More About Gemini 52 - Design 2650


Here are a couple of nice images the owner of one of the Gemini 52s, design #2650 sent us. The image files are entitled "Sarsala 22 fathoms" which leads me to beleive they were taken in the Sarsala Bay. The Sarsala Bay is located off of the Gulf of Fethiye in southwestern Turkey, just south of the Aegean Sea. They are said to be beautiful cruising grounds. It looks like an easy sail from Athens, Greece.


Thanks very much for sending these.

Tuesday, January 3, 2012

More About China Clipper - Design 1358-C3

Image ©RJLaBellaPhotos.com

Earlier in December we posted an article about China Clipper, sister to Anitra, design #1358. After a complete restoration by the craftsmen at Wooden Boatworks in Greenport, Long Island, New York she is almost as good as new. Here she is racing in the Round Shelter Island Race also known as the Whitebread Race. This was her first race for over thirty, possibly forty years.

Image ©RJLaBellaPhotos.com

Images courtesy of www.rjlabellaphotos.com. (©RJLaBellaPhotos.com). Thanks to her owner for organizing these images for us. She's a beautiful boat.

Image ©RJLaBellaPhotos.com

Design 2122 - Marionette IV


This beautiful Admiral's Cupper was constructed using cold molded epoxy techniques. Her frames are of laminated Iroko and her planking is of three layers of mahogany. She was built by McGruer & Company, Ltd. of Scotland and launched in 1972. Drafting as shown was by the very talented Toshio Kihara.

The boat is in the smaller size range for Admiral's Cup competition. The design is a development of Cervantes IV, design #2061. The layout is comfortable due to her generous beam.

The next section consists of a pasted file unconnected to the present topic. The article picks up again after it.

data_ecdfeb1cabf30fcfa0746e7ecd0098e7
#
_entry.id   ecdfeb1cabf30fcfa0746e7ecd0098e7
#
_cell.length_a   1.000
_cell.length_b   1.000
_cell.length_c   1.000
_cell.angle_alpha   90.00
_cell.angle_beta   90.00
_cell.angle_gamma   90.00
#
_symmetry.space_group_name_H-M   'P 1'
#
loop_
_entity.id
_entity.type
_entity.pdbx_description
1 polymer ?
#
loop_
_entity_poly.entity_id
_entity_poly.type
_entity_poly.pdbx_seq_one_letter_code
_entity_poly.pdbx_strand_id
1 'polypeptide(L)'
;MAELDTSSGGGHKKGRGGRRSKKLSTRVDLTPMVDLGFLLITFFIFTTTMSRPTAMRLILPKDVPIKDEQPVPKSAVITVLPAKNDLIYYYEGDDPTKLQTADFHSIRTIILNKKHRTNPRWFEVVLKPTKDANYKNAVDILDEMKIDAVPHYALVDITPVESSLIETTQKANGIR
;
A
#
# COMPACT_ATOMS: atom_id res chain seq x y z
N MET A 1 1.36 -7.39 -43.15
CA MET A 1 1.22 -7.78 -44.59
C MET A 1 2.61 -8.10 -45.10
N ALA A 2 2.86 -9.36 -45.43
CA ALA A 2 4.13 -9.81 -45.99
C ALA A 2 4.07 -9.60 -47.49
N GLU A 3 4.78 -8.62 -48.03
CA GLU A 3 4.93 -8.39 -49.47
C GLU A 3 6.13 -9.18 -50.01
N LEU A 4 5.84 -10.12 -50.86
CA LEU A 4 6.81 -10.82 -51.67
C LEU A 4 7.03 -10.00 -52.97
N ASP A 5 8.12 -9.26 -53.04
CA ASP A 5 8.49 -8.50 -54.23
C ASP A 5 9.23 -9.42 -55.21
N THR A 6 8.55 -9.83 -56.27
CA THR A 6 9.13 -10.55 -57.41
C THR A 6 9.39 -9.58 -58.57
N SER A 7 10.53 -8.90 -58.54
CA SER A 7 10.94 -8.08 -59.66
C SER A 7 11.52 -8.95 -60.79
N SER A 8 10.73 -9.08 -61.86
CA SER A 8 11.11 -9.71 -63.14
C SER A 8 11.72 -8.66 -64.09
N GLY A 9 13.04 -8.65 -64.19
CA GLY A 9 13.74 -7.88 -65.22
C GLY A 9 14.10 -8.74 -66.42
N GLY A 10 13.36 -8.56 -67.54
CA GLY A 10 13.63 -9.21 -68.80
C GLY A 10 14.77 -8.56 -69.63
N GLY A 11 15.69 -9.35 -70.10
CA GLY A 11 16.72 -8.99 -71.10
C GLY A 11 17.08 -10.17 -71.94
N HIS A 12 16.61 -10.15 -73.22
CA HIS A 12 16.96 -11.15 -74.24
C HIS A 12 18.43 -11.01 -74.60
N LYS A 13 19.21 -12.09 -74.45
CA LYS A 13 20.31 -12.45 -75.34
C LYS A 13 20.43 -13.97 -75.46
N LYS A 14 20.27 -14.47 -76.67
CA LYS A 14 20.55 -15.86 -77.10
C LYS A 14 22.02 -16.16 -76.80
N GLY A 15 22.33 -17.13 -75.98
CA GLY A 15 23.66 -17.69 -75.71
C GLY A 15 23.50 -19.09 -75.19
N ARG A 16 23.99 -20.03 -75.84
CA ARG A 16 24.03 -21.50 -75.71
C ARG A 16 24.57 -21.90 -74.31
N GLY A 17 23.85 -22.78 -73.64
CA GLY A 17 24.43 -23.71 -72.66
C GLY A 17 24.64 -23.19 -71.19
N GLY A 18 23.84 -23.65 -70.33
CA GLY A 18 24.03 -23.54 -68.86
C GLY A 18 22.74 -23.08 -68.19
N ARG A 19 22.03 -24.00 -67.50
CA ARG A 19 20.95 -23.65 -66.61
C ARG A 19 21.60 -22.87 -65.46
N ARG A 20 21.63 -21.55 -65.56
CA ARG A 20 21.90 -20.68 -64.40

Here are the plans.


Principal Dimensions
LOA 41'-2"
LWL 30'-0"
Beam 12'-0"
Draft 6'-11"
Displacement 19,969 lbs
Ballast 12,000 lbs
Sail Area 756 sq ft

Monday, January 2, 2012

More About Design 1909 - Mabelle


Here's a nice image of Mabelle, the Two-Tonner built by Sangermani in 1968. This is the cover of the Journal of the IYRU (International Yacht Racing Union) from 1970 (now know as ISAF - International Sailing Federation).

Design 2112 - Swan 44


The Swan 44 was introduced in 1972. The production run lasted until 1975 with 76 hulls built. She is one of the great classic cruiser-racers of the period and still provides a great value as a cruising boat today. Two sail plans were offered: heavy and light air, depending on intended sailing grounds.

Here's a brief article about the design.


Here are the plans.


Principal Dimensions
LOA 44'-0"
LWL 33'-11"
Beam 12'-7"
Draft 7'-2"
Displacement 23,776 lbs
Ballast 12,566 lbs
Sail Area 875 sq ft (heavy weather rig) 910 sq ft (light weather rig)

Sunday, January 1, 2012

Even More About Santana - Design 59


Last week we posted some additional information about the schooner Santana. I mentioned that she was lying in California and in perfect condition. A friend sent us these images he snapped recently at the St. Francis Yacht Club of San Francisco. The images speak for themselves.


And here's the rightfully proud owner. Congratulations Paul.


Thanks for sending these images to us.